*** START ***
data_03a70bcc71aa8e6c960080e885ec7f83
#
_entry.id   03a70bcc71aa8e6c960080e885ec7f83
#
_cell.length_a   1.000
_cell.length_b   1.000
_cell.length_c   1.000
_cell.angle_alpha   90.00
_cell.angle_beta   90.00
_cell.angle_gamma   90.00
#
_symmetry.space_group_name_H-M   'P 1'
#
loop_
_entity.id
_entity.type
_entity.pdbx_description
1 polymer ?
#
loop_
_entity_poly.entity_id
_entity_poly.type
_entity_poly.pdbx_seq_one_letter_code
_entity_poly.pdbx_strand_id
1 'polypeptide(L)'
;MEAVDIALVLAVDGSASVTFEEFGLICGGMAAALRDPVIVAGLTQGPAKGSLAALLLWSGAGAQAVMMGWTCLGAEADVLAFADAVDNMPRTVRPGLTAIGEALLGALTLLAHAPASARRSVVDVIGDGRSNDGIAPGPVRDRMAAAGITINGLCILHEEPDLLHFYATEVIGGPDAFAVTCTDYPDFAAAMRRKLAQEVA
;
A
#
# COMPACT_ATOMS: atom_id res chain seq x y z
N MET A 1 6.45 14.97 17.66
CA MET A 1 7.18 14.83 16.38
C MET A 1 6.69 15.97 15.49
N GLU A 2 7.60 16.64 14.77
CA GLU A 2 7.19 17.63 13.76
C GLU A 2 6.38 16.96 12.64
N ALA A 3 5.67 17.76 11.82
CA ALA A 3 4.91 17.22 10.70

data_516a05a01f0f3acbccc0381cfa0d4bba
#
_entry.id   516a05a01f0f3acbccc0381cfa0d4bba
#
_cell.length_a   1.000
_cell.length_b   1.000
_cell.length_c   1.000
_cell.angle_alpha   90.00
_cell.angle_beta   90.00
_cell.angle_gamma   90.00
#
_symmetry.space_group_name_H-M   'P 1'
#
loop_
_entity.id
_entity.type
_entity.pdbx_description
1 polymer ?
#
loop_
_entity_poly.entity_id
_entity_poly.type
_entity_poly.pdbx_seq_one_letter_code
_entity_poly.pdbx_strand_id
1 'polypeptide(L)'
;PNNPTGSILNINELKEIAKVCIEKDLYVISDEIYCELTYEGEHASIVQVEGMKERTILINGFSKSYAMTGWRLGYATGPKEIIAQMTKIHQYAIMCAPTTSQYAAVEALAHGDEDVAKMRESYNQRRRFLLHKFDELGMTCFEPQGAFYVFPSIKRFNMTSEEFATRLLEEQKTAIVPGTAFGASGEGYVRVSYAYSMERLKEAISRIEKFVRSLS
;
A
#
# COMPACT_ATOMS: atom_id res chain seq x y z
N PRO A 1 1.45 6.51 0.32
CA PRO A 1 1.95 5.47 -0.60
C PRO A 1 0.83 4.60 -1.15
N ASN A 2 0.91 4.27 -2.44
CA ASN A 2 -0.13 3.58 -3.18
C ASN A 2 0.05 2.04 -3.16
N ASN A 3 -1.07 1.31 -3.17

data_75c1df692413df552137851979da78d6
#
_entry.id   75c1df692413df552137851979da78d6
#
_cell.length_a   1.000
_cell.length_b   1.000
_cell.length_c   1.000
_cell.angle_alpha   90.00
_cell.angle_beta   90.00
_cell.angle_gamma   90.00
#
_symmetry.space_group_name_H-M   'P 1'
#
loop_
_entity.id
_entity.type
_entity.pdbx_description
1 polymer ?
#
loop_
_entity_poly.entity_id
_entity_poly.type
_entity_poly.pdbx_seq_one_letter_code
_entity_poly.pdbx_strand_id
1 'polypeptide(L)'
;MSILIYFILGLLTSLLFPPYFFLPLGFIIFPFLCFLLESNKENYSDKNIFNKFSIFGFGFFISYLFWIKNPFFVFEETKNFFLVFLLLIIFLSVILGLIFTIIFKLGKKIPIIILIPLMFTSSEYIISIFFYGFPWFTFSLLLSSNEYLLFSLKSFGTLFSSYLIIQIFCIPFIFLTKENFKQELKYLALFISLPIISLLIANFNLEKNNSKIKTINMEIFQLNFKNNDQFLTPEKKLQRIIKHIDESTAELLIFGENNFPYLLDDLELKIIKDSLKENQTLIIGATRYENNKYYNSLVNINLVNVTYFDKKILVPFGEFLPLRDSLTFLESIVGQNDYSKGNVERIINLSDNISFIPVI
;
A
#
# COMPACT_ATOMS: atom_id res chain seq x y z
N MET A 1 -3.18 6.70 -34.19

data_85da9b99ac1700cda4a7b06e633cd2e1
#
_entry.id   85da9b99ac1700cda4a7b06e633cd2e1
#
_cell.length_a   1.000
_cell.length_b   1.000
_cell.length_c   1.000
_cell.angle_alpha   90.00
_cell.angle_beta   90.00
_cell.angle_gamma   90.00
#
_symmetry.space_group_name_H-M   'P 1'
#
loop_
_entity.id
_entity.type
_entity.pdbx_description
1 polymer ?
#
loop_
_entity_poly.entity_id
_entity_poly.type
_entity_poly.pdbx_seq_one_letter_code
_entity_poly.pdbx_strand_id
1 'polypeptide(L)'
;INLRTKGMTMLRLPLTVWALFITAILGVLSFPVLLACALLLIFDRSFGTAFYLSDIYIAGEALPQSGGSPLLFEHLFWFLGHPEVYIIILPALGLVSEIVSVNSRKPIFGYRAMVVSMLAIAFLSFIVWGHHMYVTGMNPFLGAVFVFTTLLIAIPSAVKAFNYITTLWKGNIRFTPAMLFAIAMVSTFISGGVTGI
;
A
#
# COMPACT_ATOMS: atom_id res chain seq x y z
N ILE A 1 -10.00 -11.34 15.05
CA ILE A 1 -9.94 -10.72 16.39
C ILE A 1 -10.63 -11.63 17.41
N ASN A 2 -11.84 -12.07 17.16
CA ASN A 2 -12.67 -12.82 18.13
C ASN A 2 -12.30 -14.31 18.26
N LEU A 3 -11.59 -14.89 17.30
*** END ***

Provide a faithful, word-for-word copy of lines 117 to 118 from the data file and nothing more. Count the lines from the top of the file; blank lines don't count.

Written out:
#
_symmetry.space_group_name_H-M   'P 1'